Helping Animals After a Disaster

The Fayette County Animal Response Team organized a comprehensive resource center for pet and animal needs in their junior high school.
The Fayette County Animal Response Team organized a comprehensive resource center for pet and animal needs in their junior high school.

From local to international animal rescue organizations the requests for volunteers to help animals in the wake of a natural disaster are simple:

  • Find who has already organized rescue efforts, sign up as a volunteer, and join in to help where your skills and abilities best fit.
  • Don’t move animals unless you are requested to do so. If you find an animal you feel is abandoned call the nearest agency to find out if you should move it and who has the room and can provide for that animal.
  • Find out what agencies and shelters need before you collect goods and food for donation.
  • If you donate money, donate directly to a local shelter or organization to avoid scams.

Each season, cities, states, regions, countries and continents all over the world suffer natural disasters involving rain, snow, wind, hurricanes, tornadoes, floods, power outages, fires and earthquakes. People and animals hunker down or evacuate, then regroup, restore and rebuild. Even something as seemingly innocuous as a summer thunderstorm can dump enough rain on a small area to cause rivers to overflow their banks or streams to flash flood, and neighborhoods and whole towns are devastated by the force of the water and what it does, and doesn’t, leave behind as happened in four counties in southern West Virginia in June 2016 and in a small town south of me, Connellsville, PA, just last week.

In the US, pets and even livestock had rarely been considered in emergency plans or permitted in evacuation shelters before Hurricane Katrina in 2004 when hundreds of people refused to evacuate before and after the storm without their pets, but within just a few years of Hurricane Katrina pets began to be included in many states’ emergency plans. A system of “Animal Response Teams” was organized by cities, counties and states to rescue and shelter pets, livestock and even wildlife in the wake of natural disasters depending on their local needs.

When disasters put people and their pets and animals in danger, we naturally want to help, and agencies and organizations including the Federal Emergency Management Agency (FEMA), American Society for the Prevention of Cruelty to Animals (ASPCA), American Humane Association (AHA), International Fund for Animal Welfare (IFAW), AVMA to Petfinder, all members of the National Animal Rescue & Sheltering Coalition Member Organizations (NARSC), have advice and guidelines for how help is best given.

Find out what’s already in process and join in where your skills fit best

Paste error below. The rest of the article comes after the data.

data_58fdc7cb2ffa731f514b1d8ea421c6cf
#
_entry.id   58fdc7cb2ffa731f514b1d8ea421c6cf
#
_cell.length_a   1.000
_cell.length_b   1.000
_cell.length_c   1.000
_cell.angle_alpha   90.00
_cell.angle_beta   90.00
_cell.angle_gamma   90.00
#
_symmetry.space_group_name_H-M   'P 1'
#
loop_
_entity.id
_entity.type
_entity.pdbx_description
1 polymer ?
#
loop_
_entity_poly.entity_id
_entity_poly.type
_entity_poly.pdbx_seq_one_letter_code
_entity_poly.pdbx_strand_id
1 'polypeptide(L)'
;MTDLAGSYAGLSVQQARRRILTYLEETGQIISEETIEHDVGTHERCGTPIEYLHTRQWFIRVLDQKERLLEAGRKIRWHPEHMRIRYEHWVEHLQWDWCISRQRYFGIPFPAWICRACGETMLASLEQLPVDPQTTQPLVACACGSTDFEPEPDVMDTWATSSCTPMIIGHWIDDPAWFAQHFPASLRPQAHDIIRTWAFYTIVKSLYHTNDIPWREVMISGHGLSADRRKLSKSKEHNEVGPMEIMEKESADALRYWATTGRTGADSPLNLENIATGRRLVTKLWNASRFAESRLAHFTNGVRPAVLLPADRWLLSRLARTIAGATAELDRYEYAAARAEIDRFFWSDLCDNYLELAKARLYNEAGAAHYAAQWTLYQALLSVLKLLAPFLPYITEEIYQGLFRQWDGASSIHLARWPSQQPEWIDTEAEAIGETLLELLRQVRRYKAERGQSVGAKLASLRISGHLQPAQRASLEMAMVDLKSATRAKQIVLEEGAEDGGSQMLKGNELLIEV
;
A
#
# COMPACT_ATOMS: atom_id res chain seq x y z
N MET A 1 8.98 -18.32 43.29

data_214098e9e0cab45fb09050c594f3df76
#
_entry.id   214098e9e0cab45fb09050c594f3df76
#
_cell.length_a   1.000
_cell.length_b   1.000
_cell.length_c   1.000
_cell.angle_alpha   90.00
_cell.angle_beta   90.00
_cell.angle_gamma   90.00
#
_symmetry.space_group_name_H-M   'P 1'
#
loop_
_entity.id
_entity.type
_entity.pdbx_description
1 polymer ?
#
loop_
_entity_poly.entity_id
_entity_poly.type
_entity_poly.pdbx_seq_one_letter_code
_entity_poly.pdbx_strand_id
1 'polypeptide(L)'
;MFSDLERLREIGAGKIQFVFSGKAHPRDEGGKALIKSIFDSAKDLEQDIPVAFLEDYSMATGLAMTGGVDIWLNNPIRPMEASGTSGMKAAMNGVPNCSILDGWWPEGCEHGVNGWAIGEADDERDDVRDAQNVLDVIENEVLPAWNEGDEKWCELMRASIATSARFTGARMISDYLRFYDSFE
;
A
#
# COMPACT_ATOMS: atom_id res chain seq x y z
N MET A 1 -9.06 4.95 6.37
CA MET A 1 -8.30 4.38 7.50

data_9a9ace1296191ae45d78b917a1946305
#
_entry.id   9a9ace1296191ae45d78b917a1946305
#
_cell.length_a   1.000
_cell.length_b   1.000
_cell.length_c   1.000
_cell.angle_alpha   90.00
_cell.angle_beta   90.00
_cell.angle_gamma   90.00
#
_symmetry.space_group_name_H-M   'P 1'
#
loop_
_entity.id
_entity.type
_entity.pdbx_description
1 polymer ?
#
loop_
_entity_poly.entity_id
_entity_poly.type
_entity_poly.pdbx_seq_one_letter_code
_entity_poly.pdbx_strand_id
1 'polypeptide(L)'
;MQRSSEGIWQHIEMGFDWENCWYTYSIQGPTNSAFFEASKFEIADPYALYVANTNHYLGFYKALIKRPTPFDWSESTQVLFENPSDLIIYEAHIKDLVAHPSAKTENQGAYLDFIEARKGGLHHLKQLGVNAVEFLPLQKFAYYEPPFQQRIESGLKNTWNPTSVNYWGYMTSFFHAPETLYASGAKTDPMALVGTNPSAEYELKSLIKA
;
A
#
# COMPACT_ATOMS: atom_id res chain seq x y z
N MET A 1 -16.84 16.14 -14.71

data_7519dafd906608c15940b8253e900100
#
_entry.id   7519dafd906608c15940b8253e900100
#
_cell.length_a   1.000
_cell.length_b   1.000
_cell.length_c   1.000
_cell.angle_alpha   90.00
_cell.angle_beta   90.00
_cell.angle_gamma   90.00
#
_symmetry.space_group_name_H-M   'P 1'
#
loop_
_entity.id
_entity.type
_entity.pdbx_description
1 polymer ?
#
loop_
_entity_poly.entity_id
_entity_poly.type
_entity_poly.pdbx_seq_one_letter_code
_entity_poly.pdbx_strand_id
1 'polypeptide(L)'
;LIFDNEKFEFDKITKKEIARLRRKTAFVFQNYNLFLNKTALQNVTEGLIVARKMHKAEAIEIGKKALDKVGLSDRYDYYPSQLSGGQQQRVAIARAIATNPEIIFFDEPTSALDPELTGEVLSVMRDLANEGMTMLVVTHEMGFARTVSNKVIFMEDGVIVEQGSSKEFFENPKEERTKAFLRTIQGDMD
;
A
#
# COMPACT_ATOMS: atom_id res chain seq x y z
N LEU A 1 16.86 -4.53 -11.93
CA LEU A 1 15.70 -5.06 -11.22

Don’t run to an emergency site and start trying to rescue people and animals. Conditions are often dangerous in the aftermath of a disaster and you could easily be injured or injure others, human or animal. Things may appear disorganized in the first few hours, but by waiting a day or two you can offer more help with combined efforts. The agencies who assist communities with animal rescue after disasters are equipped with staff, training and procedures to be able to face just about any situation. They begin to assess as soon as the situation begins, before they even arrive on site, and are in touch with all police and emergency personnel in the area, not just those handling animals, and coordinate a plan that best uses what is available in the area and what they can bring to the situation.

The disaster response for animals in the recent flooding in Baton Rouge, Louisana is being coordinated by the Louisiana State Animal Control Team (LSART), and a message on their website reads, “Animal Owners who need help with assistance during disasters are asked to contact their local Office of Homeland Security and Emergency Preparedness, Parish Animal Control Office, or Sheriffs Office. All emergencies and disasters begin at the local level. Local agencies can request help directly from LSART, or from the state, who in turn may request LSART to assist. LSART works within the state/federal system to have an organized and efficient response.” Their Facebook page is a wealth of information networking rescue for pets and livestock, especially quite a few horses.

Find what you feel you can do and formally sign up as a volunteer so that your time and actions are accountable. Shelters and agencies have to account for the health and welfare of all the animals in their care and for good or ill all activities should be documented.

Don’t move an animal unless you are requested to do so

Unless an animal is obviously injured or in some physical distress, leave it where it is, contain it if possible and report it, then get instructions on the best thing for you to do. Local shelters may have been damaged or are suddenly overcrowded with animals in need, and any rescued animals may need to go somewhere else entirely. Follow instructions, and don’t remove animals from an area without permission because animals removed from a disaster area stand a far smaller chance of being reunited with an owner.

In the June flooding in southern West Virginia, the very shelters people would go to had been hit by flooding, so animals in the shelters had to be moved elsewhere, and animals needing rescue were sent to yet other shelters to avoid overcrowding in the shelter space that was available in the area.

Find out what is needed before donating goods